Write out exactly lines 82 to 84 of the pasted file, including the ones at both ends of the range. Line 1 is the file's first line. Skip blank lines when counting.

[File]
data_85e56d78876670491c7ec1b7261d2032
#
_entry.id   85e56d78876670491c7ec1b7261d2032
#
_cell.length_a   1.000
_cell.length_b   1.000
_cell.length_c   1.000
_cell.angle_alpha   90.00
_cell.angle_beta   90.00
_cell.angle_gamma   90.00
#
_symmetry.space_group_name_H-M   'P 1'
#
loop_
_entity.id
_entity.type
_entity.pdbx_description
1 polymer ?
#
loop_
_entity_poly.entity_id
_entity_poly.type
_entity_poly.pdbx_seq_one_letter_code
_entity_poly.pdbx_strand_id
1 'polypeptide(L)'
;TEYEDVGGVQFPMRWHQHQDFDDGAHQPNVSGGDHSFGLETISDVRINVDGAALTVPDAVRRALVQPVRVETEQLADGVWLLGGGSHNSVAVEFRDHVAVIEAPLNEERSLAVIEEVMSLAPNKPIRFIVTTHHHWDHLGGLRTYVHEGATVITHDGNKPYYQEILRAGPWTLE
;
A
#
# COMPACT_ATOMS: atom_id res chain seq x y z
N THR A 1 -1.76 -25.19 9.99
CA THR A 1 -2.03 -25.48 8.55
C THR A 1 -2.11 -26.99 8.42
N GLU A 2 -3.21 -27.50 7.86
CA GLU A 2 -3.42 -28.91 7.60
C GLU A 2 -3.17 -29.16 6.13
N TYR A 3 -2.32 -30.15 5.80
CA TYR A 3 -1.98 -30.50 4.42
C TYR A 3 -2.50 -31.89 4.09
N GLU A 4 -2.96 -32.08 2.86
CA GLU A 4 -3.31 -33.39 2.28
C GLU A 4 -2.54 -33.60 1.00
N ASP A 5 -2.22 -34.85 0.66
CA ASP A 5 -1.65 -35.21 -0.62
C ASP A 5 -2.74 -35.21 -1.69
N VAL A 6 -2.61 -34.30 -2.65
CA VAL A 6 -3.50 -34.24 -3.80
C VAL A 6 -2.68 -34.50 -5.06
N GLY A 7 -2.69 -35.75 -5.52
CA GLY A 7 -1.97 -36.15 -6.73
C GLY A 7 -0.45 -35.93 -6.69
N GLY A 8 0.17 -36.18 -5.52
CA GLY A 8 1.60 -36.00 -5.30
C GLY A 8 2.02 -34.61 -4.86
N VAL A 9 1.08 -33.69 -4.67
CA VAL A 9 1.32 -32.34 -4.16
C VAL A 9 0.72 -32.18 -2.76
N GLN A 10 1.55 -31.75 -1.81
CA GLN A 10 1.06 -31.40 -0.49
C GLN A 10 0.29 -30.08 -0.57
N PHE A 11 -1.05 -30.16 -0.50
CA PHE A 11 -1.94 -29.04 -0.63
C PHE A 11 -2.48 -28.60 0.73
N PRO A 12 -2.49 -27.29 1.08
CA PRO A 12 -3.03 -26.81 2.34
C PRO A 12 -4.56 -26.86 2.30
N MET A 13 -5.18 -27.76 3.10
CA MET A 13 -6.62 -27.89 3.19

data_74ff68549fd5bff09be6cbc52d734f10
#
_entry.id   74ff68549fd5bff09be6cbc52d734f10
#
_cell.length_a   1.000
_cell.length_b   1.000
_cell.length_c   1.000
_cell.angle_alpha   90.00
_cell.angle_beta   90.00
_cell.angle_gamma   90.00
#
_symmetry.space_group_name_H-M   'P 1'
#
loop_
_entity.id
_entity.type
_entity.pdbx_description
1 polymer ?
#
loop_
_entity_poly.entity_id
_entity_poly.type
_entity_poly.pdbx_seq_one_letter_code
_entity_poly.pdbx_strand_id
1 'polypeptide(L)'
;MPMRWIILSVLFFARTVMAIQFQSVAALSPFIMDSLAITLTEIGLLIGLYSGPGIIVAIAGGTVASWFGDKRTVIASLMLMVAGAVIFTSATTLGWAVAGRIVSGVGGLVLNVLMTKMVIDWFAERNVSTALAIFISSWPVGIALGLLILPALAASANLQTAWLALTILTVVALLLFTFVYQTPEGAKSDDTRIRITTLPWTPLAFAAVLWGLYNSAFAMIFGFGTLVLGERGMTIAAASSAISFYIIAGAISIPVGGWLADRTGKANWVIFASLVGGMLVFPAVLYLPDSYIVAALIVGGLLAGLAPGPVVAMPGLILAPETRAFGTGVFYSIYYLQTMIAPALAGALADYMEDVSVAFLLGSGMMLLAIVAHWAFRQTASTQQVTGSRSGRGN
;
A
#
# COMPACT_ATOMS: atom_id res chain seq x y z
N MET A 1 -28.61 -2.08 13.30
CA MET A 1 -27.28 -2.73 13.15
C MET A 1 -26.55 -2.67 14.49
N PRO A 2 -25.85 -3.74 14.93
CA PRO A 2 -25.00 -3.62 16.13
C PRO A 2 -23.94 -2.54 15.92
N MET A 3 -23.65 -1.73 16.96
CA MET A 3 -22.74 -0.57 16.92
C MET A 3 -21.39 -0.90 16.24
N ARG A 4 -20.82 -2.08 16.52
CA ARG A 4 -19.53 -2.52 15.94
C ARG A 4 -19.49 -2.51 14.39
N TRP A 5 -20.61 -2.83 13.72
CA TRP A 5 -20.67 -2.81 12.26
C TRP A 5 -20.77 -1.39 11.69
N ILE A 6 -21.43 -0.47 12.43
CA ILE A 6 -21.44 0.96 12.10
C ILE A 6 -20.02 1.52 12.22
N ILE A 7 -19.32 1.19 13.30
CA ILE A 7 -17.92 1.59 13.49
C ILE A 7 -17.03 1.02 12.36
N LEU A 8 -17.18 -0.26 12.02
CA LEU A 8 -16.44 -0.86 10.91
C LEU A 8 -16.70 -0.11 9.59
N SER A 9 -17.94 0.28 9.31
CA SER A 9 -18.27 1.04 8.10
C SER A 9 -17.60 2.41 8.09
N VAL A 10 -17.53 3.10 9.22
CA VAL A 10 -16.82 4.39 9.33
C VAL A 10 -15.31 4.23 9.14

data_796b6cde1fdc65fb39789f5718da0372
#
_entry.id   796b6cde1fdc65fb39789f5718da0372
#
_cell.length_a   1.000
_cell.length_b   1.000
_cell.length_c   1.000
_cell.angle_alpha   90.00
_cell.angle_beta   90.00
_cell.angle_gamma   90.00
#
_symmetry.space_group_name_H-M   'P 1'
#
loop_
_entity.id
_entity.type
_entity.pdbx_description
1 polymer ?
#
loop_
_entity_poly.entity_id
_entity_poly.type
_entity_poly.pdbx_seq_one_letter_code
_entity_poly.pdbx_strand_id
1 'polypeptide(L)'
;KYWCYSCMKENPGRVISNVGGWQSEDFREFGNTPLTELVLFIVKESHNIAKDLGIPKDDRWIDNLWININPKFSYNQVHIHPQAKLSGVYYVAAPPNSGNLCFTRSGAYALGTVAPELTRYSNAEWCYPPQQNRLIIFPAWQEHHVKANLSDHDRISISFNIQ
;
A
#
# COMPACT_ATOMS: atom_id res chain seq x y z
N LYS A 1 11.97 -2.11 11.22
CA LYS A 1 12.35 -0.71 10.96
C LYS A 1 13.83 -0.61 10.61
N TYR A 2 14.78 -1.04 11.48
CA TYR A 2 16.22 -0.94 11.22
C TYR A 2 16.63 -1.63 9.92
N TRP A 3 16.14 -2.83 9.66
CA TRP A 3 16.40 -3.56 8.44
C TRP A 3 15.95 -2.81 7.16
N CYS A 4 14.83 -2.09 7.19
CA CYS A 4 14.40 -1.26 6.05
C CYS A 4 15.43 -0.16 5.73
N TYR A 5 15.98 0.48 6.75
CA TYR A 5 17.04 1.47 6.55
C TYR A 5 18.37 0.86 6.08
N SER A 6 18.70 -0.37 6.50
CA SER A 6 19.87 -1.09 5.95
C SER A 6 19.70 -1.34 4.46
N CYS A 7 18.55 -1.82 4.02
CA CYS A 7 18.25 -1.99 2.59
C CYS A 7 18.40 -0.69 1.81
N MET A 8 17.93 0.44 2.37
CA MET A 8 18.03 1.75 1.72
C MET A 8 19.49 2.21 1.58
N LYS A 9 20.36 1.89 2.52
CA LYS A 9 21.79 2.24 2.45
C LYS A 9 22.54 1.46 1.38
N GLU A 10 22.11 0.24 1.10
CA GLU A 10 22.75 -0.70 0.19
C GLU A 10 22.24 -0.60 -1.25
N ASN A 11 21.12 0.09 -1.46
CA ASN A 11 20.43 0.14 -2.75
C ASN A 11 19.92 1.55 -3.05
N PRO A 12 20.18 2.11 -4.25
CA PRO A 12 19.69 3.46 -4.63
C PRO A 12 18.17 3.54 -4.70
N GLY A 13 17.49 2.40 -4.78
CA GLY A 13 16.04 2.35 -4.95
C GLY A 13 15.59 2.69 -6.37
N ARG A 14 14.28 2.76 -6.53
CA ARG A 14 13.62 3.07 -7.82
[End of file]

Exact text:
loop_
_entity.id
_entity.type